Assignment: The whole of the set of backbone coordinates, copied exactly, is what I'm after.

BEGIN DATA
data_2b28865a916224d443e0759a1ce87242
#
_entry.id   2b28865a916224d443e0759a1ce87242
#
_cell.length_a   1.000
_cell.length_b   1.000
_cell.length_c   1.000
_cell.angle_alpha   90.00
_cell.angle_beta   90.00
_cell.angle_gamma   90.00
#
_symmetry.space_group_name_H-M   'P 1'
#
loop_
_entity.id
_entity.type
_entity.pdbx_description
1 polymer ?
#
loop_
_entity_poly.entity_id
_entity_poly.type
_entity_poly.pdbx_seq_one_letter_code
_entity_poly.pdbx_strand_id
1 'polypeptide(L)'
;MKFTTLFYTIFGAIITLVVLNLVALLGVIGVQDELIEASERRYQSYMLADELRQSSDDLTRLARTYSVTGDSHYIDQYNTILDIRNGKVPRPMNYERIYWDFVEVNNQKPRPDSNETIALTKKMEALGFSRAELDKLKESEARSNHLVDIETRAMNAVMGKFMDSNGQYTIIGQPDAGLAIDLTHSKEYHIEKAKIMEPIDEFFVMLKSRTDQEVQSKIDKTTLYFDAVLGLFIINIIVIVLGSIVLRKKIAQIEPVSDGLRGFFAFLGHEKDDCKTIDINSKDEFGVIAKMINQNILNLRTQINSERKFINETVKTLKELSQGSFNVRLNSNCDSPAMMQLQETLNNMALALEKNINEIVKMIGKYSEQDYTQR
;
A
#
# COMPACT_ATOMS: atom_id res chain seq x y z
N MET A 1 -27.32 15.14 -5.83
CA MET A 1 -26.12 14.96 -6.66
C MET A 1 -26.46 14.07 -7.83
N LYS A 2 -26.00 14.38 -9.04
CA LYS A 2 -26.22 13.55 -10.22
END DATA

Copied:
data_2b28865a916224d443e0759a1ce87242
#
_entry.id   2b28865a916224d443e0759a1ce87242
#
_cell.length_a   1.000
_cell.length_b   1.000
_cell.length_c   1.000
_cell.angle_alpha   90.00
_cell.angle_beta   90.00
_cell.angle_gamma   90.00
#
_symmetry.space_group_name_H-M   'P 1'
#
loop_
_entity.id
_entity.type
_entity.pdbx_description
1 polymer ?
#
loop_
_entity_poly.entity_id
_entity_poly.type
_entity_poly.pdbx_seq_one_letter_code
_entity_poly.pdbx_strand_id
1 'polypeptide(L)'
;MKFTTLFYTIFGAIITLVVLNLVALLGVIGVQDELIEASERRYQSYMLADELRQSSDDLTRLARTYSVTGDSHYIDQYNTILDIRNGKVPRPMNYERIYWDFVEVNNQKPRPDSNETIALTKKMEALGFSRAELDKLKESEARSNHLVDIETRAMNAVMGKFMDSNGQYTIIGQPDAGLAIDLTHSKEYHIEKAKIMEPIDEFFVMLKSRTDQEVQSKIDKTTLYFDAVLGLFIINIIVIVLGSIVLRKKIAQIEPVSDGLRGFFAFLGHEKDDCKTIDINSKDEFGVIAKMINQNILNLRTQINSERKFINETVKTLKELSQGSFNVRLNSNCDSPAMMQLQETLNNMALALEKNINEIVKMIGKYSEQDYTQR
;
A
#
# COMPACT_ATOMS: atom_id res chain seq x y z
N MET A 1 -27.32 15.14 -5.83
CA MET A 1 -26.12 14.96 -6.66
C MET A 1 -26.46 14.07 -7.83
N LYS A 2 -26.00 14.38 -9.04
CA LYS A 2 -26.22 13.55 -10.22